Children love stories, which offer the escape of falling into unknown worlds and vicariously experiencing the lives of the characters. Children’s attachment to the story arcs in video games and television programs bears this out.
What students lack are experiences that show them that books have the same magic. They have never been given the chance to discover the worlds that books can contain. Because so many students’ reading choices are dictated by their teachers, they never learn how to choose books for themselves. The Book Whisperer, page 28
So how do we encourage our kids to see themselves as readers and love to read?
Here are three steps to take:
Encourage individual choice in choosing reading selections
Any book that helps a child to form a habit of reading, to make reading one of his deep and continuing needs, is good for him. Richard McKenna (The Book Whisperer, page 69)
Having the freedom to choose books and learn what genre they love to read is important for all our kids, but especially for the dormant readers. They need to see reading as an enjoyable pursuit, not just a task to finish for school.
This is the point that really helped me ditch the scripted reading units that we were using in our homeschool. My kids were completing them and reading the stories out of duty. But they didn’t love to read.
Lots of Independent reading
Now we have loads of time for independent reading in our homeschool. This freedom and flexibility has revolutionized the way we do school.
Donalyn Miller lays out a summary of ideal conditions for learning. Remember, she is a public school teacher. As I read through her list, I was so happy to see that most of these are easily accomplished in a homeschool setting. See what you think.
- Immersion: conversations about reading, access to books, and encouragment
- Demonstrations: helping kids learn to read from a wide variety of materials
- Expectations: kids will do what you expect of them – do you communicate that they will read daily and read a lot of books?
- Responsibility: you can certainly set parameters, but when students can choose some of their own books, they will more easily develop a love of reading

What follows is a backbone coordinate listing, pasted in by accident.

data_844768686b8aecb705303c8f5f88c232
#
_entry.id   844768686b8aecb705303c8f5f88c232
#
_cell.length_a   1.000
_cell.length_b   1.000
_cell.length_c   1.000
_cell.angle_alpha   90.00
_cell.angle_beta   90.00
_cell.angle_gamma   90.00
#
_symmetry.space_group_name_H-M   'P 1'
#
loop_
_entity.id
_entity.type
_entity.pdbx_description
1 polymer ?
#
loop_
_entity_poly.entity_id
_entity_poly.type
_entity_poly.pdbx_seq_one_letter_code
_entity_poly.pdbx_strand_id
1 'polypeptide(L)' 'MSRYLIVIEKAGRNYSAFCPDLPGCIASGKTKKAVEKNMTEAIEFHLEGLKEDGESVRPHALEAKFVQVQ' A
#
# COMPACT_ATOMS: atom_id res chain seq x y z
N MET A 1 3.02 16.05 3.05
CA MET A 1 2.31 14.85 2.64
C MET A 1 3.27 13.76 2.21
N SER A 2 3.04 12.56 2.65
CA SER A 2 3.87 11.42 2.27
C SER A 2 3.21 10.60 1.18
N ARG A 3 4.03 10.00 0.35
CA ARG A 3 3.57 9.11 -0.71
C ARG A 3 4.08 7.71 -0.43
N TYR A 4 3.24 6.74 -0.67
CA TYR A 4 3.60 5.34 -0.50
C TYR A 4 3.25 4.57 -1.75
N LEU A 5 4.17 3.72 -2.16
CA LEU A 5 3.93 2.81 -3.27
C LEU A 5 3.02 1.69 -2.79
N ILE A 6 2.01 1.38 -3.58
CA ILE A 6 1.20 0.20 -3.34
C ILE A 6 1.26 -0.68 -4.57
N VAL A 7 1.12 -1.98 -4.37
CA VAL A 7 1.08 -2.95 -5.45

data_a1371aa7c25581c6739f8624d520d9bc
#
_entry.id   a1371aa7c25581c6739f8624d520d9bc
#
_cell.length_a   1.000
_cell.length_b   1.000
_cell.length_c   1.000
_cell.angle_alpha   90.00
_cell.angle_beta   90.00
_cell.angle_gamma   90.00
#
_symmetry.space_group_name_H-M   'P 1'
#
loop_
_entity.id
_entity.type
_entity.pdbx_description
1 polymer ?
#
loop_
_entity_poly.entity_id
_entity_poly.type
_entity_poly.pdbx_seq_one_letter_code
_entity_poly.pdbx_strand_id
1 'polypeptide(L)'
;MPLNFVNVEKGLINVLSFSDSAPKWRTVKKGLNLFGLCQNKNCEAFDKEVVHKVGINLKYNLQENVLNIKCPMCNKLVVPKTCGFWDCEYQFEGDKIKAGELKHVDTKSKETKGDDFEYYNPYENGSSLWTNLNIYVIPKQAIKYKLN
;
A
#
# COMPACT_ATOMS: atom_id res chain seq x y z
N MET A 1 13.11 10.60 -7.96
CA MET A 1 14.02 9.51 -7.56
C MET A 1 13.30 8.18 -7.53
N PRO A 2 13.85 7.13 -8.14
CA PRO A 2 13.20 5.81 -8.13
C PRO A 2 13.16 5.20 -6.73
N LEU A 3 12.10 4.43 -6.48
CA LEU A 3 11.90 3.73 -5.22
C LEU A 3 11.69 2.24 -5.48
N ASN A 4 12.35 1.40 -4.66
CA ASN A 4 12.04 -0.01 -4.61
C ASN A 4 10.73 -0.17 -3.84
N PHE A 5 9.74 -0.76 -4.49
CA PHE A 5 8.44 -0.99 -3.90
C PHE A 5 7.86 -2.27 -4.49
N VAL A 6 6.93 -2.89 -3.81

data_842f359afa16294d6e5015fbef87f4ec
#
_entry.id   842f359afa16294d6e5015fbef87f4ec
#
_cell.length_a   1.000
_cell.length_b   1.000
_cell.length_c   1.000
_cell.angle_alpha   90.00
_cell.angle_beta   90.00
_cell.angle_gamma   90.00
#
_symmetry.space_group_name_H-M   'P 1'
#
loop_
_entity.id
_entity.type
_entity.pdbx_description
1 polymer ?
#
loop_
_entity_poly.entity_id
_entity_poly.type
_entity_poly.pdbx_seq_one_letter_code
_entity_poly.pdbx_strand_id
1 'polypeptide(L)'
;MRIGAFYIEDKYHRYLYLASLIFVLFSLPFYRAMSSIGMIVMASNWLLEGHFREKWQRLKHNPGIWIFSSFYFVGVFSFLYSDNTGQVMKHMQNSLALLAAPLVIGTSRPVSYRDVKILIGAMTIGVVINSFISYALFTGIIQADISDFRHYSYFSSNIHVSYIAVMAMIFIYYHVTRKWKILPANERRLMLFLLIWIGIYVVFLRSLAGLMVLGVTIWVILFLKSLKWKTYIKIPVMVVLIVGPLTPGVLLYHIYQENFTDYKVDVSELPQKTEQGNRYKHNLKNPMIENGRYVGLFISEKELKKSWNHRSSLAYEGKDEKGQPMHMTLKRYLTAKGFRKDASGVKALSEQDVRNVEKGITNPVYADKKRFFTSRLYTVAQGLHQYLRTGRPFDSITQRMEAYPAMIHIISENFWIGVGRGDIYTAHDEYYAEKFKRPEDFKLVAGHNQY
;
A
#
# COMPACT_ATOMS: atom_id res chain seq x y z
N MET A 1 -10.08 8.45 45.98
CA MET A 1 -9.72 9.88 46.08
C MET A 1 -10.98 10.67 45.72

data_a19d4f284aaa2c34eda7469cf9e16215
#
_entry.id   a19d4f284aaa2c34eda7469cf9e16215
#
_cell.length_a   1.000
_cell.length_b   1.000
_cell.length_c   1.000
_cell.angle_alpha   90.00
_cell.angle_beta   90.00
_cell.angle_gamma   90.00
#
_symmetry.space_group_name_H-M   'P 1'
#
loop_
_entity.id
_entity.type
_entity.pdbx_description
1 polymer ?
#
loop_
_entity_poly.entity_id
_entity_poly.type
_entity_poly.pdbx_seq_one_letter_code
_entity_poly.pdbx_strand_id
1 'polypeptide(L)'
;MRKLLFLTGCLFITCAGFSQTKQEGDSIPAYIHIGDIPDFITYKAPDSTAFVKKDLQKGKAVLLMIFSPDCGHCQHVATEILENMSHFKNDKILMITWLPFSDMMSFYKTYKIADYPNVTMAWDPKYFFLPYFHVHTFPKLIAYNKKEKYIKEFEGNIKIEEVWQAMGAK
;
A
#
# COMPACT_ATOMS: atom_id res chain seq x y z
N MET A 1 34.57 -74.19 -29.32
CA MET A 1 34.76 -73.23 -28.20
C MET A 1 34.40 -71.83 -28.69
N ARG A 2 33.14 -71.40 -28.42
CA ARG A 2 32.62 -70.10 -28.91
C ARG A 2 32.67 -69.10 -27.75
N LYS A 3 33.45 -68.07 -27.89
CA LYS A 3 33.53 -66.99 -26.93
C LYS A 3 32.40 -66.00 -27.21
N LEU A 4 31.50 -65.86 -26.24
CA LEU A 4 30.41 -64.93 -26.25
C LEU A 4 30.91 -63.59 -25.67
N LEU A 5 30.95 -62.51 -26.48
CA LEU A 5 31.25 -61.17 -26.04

- Employment: students need TIME and lots of it to practice reading
- Approximations: allow students to read at their level, even if it differs from their grade level
- Response: discuss with your kids about what the are reading
And the most important condition for raising life-long readers? Engagement.
- it has personal value to your kids and they enjoy it (it’s not just a school assignment)
- students feel capable of reading
- reading is modeled by someone they like and trust
- reading is free from anxiety! Check out this truth bomb:
Is reading weighted down with so many requirements for performance that reading is connected in students’ minds with an obstacle course of work and therefore, with stress? The Book Whisperer, page 36
Model reading books as the parent
What kind of reading role model are you? Check out these 30 books that every homeschool mom should read. But you don’t just have to read about homeschooling. What genre do you enjoy? Give yourself the time and freedom to get lost in a good book. Your kids will notice.
What about using read-alouds with the whole family to introduce new authors?
So if you’re feeling discouraged because your kids don’t love to read, try these three strategies and watch the inner reader emerge. But it might not happen overnight!
Just know that every child is a reader and it’s your job to clear the way for that inner reader to shine.
Grab a colorful free reading list for your child to record the titles of 40 books they will read in the next year. Say what? Is 40 books realistic? Yes! Once they find the magic in books, it’s hard to stop them. Expect your child to be a reader and they just might surprise you. Download your free printable below with the amounts from each genre suggested by The Book Whisperer.